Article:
Picture-Based Anti-Phishing Device

By Deane Barker on July 22, 2006

I just saw an ad on TV from Bank of America touting a new anti-phising measure.

From what I could gather, you can pick or upload a picture. When you’re using the BOA Web interface, that picture will be displayed somewhere on the page.

The idea behind this is that a phishing site wouldn’t know what picture you had picked, so they couldn’t display it. So if you pick a picture of your cat, then you just need to make sure Fluffy is staring back at you from every page. That way you know you’re still on the BOA site and haven’t been hijacked by phishers.

Good idea? I’m not really sure.



  1. how do they know what to display before you log in?

    and if they don’t, isn’t it a little too late by the time you’ve typed in your username and password?

  2. They’ve actually had this feature for several months. The way it works is that you type in your user ID, but not your password, on one page. The next page shows you your “sitekey” image and asks for your password.

    “But that means anyone can find out my sitekey” you say. That’s true, if they know your user ID. Phishers generally don’t know their victims (phishers are usually spammers) so it’s unlikely that they would know their victim’s BofA user ID. It isn’t a perfect solution, but it’s better than nothing, I guess. The worst part about it is that the UI is pretty unfamiliar, and it would surprise me if typical users would even notice if they were shown the wrong sitekey image.

  3. What do you mean they don’t know your user ID? Of course they do. They know it the second you type it into their phishing site. And you can’t avoid typing it before seeing the image, since you’ll have to type it on the real page as well.

    Sounds much more silly than useful. All it will require is for the phishing site to get the image for you as a part of the process. Which they can easily do once you gave them your user ID, since at that point they do indeed know it.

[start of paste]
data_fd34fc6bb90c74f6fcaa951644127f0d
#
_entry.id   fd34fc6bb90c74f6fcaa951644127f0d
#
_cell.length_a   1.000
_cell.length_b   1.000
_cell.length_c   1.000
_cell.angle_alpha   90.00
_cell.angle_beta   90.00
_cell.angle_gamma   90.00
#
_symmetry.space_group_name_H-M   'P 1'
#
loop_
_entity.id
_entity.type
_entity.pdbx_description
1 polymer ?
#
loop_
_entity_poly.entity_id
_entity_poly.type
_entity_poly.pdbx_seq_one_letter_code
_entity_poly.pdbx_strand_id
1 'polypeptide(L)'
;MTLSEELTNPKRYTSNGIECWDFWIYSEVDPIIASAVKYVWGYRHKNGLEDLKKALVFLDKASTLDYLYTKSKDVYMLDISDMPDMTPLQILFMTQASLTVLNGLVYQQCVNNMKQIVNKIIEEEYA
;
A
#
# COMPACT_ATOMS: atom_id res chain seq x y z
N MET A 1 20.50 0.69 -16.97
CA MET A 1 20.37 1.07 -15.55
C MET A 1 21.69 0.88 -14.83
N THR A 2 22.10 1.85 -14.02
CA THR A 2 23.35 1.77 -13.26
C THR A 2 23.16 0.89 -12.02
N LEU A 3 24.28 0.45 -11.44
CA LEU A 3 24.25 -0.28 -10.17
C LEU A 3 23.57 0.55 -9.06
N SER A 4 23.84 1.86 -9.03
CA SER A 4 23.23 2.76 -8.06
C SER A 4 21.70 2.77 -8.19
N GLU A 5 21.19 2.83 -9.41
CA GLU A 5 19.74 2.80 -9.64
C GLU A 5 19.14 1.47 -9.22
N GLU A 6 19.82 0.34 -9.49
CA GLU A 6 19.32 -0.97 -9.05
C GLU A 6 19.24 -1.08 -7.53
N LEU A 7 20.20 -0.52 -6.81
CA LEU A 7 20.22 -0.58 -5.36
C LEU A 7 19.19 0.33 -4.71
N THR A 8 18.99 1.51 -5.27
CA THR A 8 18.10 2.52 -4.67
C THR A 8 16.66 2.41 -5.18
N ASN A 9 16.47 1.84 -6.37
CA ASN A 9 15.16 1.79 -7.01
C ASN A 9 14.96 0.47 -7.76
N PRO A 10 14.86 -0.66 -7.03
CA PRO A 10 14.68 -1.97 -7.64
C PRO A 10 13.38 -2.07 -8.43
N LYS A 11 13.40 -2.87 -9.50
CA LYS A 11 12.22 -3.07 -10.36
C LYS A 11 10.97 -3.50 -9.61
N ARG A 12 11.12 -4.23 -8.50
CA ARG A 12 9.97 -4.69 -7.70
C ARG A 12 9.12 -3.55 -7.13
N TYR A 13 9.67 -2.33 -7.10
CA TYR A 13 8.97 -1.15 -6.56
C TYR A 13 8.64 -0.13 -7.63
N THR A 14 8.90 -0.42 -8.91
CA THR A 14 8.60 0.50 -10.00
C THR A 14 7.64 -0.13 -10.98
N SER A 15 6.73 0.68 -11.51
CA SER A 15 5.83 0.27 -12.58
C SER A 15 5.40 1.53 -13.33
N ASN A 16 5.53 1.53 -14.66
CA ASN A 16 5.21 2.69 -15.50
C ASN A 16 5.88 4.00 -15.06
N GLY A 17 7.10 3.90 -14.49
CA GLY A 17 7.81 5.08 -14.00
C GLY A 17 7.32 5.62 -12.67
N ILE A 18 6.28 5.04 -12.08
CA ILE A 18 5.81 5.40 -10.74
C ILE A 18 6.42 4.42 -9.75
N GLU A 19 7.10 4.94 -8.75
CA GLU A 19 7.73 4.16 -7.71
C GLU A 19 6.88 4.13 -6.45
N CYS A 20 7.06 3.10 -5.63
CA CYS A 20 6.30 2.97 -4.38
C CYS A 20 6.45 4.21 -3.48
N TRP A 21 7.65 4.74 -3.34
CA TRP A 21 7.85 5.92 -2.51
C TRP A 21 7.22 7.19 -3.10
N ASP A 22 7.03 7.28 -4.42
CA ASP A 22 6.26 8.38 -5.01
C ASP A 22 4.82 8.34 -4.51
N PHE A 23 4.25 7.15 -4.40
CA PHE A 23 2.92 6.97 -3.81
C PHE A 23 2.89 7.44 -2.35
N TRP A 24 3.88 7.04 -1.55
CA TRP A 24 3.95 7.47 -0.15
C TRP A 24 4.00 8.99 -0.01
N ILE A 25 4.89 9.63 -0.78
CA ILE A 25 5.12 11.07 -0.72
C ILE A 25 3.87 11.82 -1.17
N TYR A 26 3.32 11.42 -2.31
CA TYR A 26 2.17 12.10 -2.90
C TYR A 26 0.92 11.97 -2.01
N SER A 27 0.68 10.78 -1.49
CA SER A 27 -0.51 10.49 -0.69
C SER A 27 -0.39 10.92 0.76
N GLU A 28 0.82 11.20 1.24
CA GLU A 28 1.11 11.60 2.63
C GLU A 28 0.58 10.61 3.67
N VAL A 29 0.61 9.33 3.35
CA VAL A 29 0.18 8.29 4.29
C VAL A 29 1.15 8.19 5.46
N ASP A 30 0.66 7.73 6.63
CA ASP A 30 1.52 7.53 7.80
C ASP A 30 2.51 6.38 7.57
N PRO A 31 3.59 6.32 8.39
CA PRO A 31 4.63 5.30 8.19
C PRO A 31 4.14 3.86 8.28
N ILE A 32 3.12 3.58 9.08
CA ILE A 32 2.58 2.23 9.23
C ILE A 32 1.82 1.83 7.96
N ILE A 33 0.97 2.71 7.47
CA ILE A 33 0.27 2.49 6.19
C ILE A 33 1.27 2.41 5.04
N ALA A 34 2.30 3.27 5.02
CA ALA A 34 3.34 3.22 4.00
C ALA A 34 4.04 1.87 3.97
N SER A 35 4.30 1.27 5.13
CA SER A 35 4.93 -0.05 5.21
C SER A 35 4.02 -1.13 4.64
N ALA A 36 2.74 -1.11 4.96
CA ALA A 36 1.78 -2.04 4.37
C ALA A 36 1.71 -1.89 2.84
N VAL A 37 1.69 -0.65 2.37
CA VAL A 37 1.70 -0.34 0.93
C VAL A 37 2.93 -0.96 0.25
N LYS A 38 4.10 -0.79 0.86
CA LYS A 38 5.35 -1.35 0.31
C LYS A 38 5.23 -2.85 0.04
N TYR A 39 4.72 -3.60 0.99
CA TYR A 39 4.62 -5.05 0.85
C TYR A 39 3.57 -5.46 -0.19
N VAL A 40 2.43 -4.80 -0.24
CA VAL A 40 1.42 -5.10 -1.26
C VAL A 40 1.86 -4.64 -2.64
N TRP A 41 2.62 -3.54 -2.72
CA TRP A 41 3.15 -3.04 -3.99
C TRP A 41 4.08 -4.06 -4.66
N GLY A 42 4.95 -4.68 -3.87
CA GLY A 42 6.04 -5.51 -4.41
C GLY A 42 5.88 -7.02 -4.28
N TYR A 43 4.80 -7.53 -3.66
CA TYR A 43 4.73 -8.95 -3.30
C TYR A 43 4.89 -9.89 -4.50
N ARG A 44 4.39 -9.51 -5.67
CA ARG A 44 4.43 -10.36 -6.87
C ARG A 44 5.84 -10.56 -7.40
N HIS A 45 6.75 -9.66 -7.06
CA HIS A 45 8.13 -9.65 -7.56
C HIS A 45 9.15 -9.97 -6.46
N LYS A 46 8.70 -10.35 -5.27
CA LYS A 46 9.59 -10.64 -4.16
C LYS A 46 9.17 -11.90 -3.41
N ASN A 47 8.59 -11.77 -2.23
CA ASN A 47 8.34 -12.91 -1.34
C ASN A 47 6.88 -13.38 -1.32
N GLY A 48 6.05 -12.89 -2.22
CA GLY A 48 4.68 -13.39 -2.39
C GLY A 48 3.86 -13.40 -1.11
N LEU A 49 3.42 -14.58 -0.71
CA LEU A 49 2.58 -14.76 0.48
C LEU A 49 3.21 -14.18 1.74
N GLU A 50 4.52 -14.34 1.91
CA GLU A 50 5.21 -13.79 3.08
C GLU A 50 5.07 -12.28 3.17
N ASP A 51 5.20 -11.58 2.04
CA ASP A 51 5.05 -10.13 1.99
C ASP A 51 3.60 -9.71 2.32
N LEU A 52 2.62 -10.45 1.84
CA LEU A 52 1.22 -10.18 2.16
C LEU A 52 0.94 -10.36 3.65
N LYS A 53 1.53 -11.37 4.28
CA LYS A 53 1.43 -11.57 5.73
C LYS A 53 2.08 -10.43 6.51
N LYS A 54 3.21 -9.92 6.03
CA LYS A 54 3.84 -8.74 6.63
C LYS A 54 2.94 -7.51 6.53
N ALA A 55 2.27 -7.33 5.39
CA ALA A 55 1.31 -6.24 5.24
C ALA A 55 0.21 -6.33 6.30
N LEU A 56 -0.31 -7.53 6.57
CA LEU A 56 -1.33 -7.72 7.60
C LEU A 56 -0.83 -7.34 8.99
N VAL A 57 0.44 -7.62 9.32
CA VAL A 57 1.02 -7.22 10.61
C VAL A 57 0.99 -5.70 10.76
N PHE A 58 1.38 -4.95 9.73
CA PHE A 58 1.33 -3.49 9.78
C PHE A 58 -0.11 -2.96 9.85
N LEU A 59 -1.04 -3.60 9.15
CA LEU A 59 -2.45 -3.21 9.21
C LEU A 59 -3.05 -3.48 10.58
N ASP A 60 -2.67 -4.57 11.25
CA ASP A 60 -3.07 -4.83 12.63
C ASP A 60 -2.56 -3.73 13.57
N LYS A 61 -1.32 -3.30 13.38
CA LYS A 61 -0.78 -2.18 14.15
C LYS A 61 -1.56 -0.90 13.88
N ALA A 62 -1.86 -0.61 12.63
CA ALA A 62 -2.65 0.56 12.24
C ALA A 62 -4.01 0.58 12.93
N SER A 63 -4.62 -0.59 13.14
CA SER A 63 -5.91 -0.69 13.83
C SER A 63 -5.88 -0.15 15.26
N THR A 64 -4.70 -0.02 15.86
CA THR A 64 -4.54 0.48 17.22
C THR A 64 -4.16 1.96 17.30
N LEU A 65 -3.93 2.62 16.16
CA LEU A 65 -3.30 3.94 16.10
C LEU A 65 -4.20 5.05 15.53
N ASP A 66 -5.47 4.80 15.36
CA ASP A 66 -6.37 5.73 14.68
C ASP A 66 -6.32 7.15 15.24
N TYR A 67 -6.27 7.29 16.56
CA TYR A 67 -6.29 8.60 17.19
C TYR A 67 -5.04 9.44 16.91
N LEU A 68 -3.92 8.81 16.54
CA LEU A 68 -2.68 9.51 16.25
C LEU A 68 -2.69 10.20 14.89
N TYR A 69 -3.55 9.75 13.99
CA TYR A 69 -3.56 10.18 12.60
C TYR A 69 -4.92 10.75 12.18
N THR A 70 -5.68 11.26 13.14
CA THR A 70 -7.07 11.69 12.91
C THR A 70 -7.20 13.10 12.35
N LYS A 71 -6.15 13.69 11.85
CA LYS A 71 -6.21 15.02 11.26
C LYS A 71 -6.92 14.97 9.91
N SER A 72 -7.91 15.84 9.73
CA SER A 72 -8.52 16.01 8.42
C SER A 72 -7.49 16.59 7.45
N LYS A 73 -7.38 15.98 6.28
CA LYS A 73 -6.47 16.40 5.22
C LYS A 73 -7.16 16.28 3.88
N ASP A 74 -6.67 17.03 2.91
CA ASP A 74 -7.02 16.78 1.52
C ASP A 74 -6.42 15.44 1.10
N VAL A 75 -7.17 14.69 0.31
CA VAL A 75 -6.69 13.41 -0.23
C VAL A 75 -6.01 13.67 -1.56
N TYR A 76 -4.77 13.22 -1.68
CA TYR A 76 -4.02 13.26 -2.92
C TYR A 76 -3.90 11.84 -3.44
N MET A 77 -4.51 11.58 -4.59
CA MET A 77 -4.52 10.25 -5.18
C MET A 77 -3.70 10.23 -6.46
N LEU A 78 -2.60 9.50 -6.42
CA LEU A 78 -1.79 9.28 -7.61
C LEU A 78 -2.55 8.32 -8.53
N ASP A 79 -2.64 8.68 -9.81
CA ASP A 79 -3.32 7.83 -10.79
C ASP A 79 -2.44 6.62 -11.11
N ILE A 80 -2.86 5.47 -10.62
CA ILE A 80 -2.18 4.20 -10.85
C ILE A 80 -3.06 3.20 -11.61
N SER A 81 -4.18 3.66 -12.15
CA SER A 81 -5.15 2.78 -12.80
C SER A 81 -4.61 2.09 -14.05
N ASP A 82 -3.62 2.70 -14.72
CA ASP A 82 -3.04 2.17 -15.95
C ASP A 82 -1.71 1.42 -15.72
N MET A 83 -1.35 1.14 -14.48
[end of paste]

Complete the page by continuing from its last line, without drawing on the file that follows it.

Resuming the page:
4. The site goes secure when you load it – before you’ve entered anything. It was my understanding that by doing this it makes a man-in-the-middle attack much harder.

  5. The type of man-in-the-middle attacks SSL prevents usualy involve domain name spoofing; phishing site don’t use that: they use lookalike domain names at best, random ones at worse.

    The fact that the website is encrypted doesn’t prevent in any way the phisher’s script from connecting to the site to grab the image itself. Relying on this is probably more a false sense of security than anything else, as the image is publically available and easily accessible.

    What I’ve seen elsewhere is a customised image for official emails sent to clients: if the email dosen’t have your image, then you assume it’s a fake. That’s somewhat more clever as there is no way a phisher could learn your image.

  6. Sending the unique image with the email does make much more sense.

    Though, somewhat ironically since it’s for security reasons, a lot of email programs and sites these days block images in HTML emails…

  7. OK – I see the vulnerability now.

    The biggest problem is that this is a social attack, not a technical attack. People don’t look at the address bar, they don’t look at the security indicator, etc.

    I’m going to go out on a limb here and predict that eventually banks are going to go away from the web browser as a client. The client may reside in a web browser (via java, activeX or some buzzword of which I am not currently aware), but the client will be end-to-end secure. Quicken is beginning to act like this kind of client with certain financial Still vulnerable to keylogging… Unless they start handing out dongles. (And even then you’re at the mercy of the encryption of the dongle), or secureID. And both those solutions are messy and expensive.

    Also, phishing is a failure of the customer’s security, not of the bank’s. So at the end of the day – it’s going to be the customer’s responsibility…

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